"The Klingbeil Co. philosophy is to maintain service," said the firm's vice-president Jack Smith."I don't know where Dorothy Grotos is getting her information but we're doing the best we can. We've had super (relations) with the county."

Arlington officials disagree. Frances Lunney, director of the county's Tenant-Landlord Commission, said Buckingham officials recently threatened to sur inspectors for alleged harassment in attempting to enforce the housing code.

"Both parties have to want to work together when the legal requirement is nil," said county board member Ellen M. Bozman. "the lays we are permitted to pass only allow for minimum standards."

Under Virginia law, hosuing code violations are considered a misdemenaor, punishable by a maximum $1,000 fine and a 30-day jail sentence.

"What's a $1,000 fine?" inspections chief Payne asked, "when you're talking about repairing a $60,000 boiler."

Many Buckingham tenants say they remameber when the complex was a pleasant, close-knit jcommunity that prided itself on spacious, manicured grounds as well as inexpensive rents.

"Maintenance has become virtually nonexistent here," said Barbara Baker, who moved to Buckingham Eight years ago with her husband and two young sons. "It used tobe very different. But I've been calling at least once a month for the past year trying to get them to fix a rusty fence near where my kids play. They keep saying they'll do something but so far it's still not fixed."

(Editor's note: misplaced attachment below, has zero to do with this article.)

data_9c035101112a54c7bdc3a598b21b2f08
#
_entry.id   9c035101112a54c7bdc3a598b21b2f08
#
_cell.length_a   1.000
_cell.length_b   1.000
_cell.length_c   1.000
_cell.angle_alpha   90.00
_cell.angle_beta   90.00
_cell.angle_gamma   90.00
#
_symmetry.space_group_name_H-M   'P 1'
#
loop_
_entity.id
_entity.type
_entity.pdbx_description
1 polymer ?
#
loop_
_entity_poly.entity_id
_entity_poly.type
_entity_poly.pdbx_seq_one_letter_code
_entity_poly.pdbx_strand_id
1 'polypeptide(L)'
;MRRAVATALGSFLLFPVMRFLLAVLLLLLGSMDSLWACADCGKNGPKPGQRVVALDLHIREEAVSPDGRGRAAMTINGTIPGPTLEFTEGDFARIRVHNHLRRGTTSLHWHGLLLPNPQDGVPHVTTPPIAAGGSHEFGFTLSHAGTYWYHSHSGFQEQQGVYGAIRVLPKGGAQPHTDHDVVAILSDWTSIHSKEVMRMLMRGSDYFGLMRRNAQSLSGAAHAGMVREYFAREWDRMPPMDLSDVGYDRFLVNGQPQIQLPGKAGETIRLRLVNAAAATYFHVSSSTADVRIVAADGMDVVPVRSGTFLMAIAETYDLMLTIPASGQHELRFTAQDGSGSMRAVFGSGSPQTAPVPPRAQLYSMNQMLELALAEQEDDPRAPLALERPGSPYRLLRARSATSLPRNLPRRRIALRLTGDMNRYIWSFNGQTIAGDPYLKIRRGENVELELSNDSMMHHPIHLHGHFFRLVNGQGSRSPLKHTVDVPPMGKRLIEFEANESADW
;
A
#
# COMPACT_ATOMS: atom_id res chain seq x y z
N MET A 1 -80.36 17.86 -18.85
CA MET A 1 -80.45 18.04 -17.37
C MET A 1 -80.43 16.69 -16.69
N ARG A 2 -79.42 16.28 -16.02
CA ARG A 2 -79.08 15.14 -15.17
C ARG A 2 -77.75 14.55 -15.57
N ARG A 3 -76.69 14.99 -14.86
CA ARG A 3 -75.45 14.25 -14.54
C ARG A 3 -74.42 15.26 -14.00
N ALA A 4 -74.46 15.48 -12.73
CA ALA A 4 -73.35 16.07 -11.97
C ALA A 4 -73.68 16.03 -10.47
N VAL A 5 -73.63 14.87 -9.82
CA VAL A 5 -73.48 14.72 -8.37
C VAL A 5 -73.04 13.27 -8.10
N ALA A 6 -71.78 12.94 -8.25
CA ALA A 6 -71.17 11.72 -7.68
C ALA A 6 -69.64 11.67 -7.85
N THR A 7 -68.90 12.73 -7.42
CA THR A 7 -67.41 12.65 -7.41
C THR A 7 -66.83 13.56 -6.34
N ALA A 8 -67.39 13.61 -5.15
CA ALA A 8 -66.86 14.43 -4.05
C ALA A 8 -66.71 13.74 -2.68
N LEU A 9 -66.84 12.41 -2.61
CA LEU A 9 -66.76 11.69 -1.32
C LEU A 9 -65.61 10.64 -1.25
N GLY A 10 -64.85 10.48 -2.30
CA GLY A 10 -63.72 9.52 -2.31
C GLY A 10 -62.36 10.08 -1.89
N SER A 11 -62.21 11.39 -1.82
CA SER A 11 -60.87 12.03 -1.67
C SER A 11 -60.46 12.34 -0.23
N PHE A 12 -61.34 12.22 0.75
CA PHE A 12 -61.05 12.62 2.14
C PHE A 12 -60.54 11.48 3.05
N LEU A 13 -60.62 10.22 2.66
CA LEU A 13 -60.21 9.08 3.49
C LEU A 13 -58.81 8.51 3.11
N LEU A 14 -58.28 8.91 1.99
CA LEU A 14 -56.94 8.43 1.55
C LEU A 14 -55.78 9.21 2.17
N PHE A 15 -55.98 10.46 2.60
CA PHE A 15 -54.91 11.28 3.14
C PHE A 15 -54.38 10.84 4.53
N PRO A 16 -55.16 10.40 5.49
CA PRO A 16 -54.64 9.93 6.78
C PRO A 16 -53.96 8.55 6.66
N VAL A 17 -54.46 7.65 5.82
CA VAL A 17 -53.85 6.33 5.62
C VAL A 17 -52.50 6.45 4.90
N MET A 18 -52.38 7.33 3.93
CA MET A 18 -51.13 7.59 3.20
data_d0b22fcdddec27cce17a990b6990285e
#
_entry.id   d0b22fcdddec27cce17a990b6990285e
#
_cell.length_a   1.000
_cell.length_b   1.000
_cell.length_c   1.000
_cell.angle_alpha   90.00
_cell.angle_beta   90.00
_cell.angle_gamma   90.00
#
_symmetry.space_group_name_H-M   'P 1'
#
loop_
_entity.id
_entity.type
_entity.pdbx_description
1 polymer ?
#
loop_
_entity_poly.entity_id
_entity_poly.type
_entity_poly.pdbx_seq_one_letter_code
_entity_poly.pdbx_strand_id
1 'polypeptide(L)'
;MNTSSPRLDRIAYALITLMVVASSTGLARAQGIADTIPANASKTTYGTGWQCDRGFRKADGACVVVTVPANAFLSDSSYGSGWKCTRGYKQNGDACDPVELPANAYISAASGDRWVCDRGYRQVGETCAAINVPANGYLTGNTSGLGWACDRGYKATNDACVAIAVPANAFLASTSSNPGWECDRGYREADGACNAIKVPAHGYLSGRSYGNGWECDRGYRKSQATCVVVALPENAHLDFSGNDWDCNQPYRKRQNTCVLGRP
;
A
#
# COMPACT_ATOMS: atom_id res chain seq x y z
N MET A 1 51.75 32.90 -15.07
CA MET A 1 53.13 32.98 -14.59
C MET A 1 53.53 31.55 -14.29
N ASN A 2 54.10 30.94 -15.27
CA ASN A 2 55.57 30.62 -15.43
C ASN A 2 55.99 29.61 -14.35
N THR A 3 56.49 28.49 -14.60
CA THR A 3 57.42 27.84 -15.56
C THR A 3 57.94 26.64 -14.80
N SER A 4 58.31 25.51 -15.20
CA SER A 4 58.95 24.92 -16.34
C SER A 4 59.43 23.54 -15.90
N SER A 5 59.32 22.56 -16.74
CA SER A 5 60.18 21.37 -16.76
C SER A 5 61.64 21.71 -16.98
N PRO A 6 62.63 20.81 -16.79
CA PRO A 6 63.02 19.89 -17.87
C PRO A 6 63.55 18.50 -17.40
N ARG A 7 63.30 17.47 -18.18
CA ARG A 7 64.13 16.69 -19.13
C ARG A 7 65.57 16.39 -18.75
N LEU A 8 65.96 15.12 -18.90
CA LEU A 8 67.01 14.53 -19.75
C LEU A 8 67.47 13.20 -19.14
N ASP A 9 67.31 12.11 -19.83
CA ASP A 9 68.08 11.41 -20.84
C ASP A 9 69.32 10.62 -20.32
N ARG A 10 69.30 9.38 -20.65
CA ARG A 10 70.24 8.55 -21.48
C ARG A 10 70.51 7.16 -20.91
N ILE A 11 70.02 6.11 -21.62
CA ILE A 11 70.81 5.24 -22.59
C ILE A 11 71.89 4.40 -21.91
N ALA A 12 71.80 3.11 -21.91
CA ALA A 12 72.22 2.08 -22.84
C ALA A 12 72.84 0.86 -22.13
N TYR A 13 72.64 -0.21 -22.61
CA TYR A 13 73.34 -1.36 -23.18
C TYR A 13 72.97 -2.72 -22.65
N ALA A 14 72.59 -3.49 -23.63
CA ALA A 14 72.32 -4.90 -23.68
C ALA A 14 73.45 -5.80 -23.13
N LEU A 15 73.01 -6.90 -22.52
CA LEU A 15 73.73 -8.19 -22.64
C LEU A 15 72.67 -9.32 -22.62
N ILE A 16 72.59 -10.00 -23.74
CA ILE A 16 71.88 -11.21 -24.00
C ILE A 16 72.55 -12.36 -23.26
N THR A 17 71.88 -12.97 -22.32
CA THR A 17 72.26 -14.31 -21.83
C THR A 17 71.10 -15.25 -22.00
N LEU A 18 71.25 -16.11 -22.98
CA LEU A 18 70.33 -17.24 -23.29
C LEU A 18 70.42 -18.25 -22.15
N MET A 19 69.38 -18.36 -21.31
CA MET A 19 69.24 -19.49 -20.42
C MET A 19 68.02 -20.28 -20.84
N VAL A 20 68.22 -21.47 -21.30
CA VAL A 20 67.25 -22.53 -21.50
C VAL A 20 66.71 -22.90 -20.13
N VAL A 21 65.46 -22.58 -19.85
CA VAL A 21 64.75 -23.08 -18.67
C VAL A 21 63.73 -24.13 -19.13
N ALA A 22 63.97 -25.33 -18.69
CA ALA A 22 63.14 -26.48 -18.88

Tenants and county officials say that after the death of Allie Freed, Buckingham's original owner, several years ago, the project began todeteriorate.

In recent years hundreds of Vietnamese refugees and other foreignborn minorities have moved to Buckingham, Iured by its proximity to Washington and relatively inexpensive rents that begain at about $200 a month for one-bedroom units.

The racial composition of the apartments has also changed, going from an all-white development to oen in which racial minorities accout for almost half of the residents. Arlington officials say that nearly 70 percent of the tenants quality for federal housing subsidies.

Last June at a public hearing Kingbeil vice president Jerry Vogel promised the Arlington County Board that he would participate in a federal rent subsidy program and would set aside 400 units for qualified tenants in return for the board's endorsement of an application for a federally insured mortgage loan from the Department of Housing and Urban Development.

Soveral months later, in a move that angered Arlington officials, the firm withdrew its commitment pending a review by HUD. A decision not to use the subsidy money could cause Arlington to lose nearly $4 million in federal funds and force thousands of tenants to find new housing in a county with an apartment vacancy rate of less than 1 percent, they say. That could cause serious hardships, officials say.

"We've spent a lot of time trying to convince the Kingbeil Co. to use those funds," Lunney said.